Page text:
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Fred Berry at UKSIF Ownership Day

Wednesday 25 April 2018


Thanks for inviting me to speak today on today’s theme of climate risk: the long and short of it.

It’s a pleasure to be here and share with you our perspective at The Pensions Regulator (TPR) and to welcome this climate checklist for trustees produced by ShareAction and UKSIF.

TPR’s role and trustees’ responsibilities

As you know, TPR’s role includes protecting members’ benefits and promoting the good administration of pension schemes. In our work we focus on pension scheme trustees.

Trustees are the first line of defence for members. Their role can be complex and demanding, combining responsibility for governance, administration and investment.

They have a significant responsibility in protecting the benefits of their members and we make no apology for expecting high standards of them when discharging their duties.

Now the long and short of it for pension scheme trustees is they are here to deliver good member outcomes, now and in the future.

Achieving this goal relies on effective management of the scheme’s investments. And as we’ve been hearing today the risks arising from climate change can impact trustees’ ability to meet these objectives both now and in the future.

That is why TPR welcomes tools like this practical checklist to help trustees and because it complements our own guidance in this area.

Trustees and climate change risk

Climate change and its associated risks impact business, markets and the economy in a number of ways.

Improving standards of governance and risk management are priorities for TPR and we specifically call out climate change in our investment guidance.

Despite this, many trustees seem behind the curve in understanding and assessing the impacts of climate change; some trustees are taking a leadership role but others are resistant to change or underestimate the potential financial impacts on their scheme.

In February this year we were called to give evidence to the Parliamentary Environmental Audit Committee (EAC), who holds government and non-departmental bodies like TPR to account against sustainable development and environmental protection targets.

The EAC were particularly interested in the physical effects of climate change and the impacts associated with a transition to a lower-carbon economy.

It heard evidence about how trustees perceive their fiduciary duties, how they are considering environmental, social and governance factors, and how some trustees are leading the way on considering and managing climate risk.

However, those giving evidence expressed concerns that many trustees are not doing enough to understand the potential impacts of climate change on their scheme’s investments and are risking good outcomes for members.

The inquiry heard that not all trustees appreciate the financial risks and opportunities presented by climate change; some are resistant to change or underestimate the potential financial impacts.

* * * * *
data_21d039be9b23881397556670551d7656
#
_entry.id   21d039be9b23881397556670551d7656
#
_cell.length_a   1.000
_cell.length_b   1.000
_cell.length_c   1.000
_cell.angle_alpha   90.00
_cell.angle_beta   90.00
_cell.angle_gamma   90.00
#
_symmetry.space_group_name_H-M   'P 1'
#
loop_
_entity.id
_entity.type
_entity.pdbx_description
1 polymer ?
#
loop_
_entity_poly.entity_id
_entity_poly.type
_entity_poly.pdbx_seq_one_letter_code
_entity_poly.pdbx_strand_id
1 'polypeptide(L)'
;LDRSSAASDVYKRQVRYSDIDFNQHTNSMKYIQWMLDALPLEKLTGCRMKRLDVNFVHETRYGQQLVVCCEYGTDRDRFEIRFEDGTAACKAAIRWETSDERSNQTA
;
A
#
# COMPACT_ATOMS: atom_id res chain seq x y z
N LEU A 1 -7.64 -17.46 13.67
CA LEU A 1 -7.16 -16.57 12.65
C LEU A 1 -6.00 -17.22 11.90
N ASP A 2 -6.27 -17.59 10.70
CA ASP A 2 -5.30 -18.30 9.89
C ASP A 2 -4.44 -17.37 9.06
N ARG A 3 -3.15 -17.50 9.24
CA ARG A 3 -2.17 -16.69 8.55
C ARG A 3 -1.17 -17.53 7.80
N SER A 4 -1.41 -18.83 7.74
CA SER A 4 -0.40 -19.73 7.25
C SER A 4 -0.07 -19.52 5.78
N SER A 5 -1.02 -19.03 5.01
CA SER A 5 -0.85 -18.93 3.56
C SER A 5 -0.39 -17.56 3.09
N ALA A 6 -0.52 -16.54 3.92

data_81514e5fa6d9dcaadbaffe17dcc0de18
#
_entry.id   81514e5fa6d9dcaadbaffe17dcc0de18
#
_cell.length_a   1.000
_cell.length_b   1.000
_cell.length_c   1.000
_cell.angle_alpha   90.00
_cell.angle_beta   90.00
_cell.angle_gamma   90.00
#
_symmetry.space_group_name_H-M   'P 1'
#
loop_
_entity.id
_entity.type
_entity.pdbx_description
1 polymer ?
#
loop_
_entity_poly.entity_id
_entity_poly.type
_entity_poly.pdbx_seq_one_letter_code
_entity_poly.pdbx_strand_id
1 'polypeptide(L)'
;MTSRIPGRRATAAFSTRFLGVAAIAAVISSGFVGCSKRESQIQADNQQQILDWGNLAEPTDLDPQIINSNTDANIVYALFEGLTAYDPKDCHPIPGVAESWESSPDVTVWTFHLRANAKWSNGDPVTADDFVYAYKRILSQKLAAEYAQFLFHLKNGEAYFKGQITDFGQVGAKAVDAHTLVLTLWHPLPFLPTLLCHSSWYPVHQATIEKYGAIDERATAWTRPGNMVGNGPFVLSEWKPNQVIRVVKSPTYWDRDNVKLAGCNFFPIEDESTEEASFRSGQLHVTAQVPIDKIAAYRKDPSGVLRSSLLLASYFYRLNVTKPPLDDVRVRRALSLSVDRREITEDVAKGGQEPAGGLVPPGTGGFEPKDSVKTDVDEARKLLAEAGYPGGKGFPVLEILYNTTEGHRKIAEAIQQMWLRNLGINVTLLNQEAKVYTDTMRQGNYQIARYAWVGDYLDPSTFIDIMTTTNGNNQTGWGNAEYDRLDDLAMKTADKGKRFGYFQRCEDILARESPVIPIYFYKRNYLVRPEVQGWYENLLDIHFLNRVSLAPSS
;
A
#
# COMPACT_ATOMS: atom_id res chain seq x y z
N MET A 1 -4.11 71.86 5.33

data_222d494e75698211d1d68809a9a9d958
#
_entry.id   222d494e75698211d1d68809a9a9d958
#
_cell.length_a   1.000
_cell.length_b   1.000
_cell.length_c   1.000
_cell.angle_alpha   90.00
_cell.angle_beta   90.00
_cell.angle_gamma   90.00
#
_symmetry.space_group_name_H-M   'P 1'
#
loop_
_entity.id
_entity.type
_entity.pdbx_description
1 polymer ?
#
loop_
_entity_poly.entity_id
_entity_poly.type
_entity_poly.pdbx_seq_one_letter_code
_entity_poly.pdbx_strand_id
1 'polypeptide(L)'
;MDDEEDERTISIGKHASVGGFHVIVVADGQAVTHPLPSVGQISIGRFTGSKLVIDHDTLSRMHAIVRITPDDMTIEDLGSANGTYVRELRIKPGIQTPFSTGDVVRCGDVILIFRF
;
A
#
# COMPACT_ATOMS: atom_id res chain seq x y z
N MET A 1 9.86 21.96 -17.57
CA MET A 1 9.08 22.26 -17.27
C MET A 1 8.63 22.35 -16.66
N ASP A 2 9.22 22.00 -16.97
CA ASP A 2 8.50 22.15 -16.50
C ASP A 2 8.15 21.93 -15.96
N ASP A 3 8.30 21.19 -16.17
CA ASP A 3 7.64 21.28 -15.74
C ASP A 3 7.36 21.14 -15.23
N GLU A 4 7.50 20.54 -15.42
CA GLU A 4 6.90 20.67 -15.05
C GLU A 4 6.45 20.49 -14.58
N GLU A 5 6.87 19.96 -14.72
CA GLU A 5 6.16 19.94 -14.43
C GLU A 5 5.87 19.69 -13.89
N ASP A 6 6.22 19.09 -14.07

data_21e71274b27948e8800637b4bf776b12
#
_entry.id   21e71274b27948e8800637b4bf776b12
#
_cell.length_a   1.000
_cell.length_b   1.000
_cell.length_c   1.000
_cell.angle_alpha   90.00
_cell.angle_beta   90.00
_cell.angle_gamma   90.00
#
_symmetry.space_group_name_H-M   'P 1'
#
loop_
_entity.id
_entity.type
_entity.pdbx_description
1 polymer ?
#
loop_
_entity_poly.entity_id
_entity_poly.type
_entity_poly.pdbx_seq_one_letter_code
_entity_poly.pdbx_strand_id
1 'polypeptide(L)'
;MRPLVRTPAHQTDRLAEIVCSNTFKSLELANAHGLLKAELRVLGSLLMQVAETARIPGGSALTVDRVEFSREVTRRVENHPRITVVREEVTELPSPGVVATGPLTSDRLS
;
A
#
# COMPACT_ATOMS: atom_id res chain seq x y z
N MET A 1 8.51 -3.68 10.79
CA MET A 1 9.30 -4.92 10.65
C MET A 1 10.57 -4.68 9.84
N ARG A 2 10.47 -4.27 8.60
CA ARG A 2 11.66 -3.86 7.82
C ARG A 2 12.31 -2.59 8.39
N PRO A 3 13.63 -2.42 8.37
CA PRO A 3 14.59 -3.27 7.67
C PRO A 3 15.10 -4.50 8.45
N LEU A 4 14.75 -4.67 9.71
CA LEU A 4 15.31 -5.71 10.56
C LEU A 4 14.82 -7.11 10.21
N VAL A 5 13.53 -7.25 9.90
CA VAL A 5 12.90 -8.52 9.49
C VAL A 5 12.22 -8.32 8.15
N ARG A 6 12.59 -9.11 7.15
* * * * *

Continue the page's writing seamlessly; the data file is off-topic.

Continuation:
This is disappointing given our guidance and the work of ShareAction, UKSIF and others to raise awareness.

We therefore welcome the publication of this climate checklist. It’s to the credit of ShareAction and UKSIF that it has been created and we believe it will be useful, practical information for trustees.

Investment consultants

We also support UKSIF and the Association of Member-Nominated Trustees (AMNT) in their initiative asking investment consulting firms to ensure field consultants make trustees aware of TPR’s guidance on sustainability and considering ESG, including climate change.

Sixteen investment consulting firms covering over 85% of the pension market are signed up to this pledge.

We would expect these advisers to be working with trustees to consider risks to long-term sustainability and to embed ESG considerations into their decision-making and implementation.

Trustee governance and 21st century trustee

As you’ll be aware, raising standards of governance is the goal of our 21st century trustee work and our current theme is ‘Working well with your advisers and service providers’.

We know from our research that standards are patchy. Many trustees tell us they struggle to challenge the advice they receive or understand costs and charges for the services provided to their scheme. This is a particular issue for investments

Therefore we’ve been targeting trustees and advisers on a monthly basis; setting out clear standards.

We’re sharing case studies, demonstrating what ‘good’ looks like and providing tools for all trustees to help improve their governance.

So far we’ve covered some of the fundamentals of good governance; like the importance of clear roles and responsibilities and of having a skilled, engaged and diverse board led by an effective chair.

We want trustees to be asking themselves: Do we understand and scrutinise the advice we receive? Do we regularly review the performance of advisers? Do we understand the terms and conditions of contracts?

We want trustees to be self aware and we want them to take action; to retain sufficient oversight of tasks delegated to others and regularly review and manage performance.

We’d like all trustees to be asking themselves tough questions – are we complying with the basic requirements in law? Do we need to seek out independent or professional advice? Is our scheme sustainable? Is it sustainable for the employer too, or do we need to start thinking about consolidation?

They are difficult questions, but they need to be asked.

In creating this climate checklist ShareAction and UKSIF have developed another tool to help support trustees in the good governance of schemes.

Now I’ll hand over to Anne Marie from Share Action to tell us more about it.


Fred Berry
Head of Investment Consultancy

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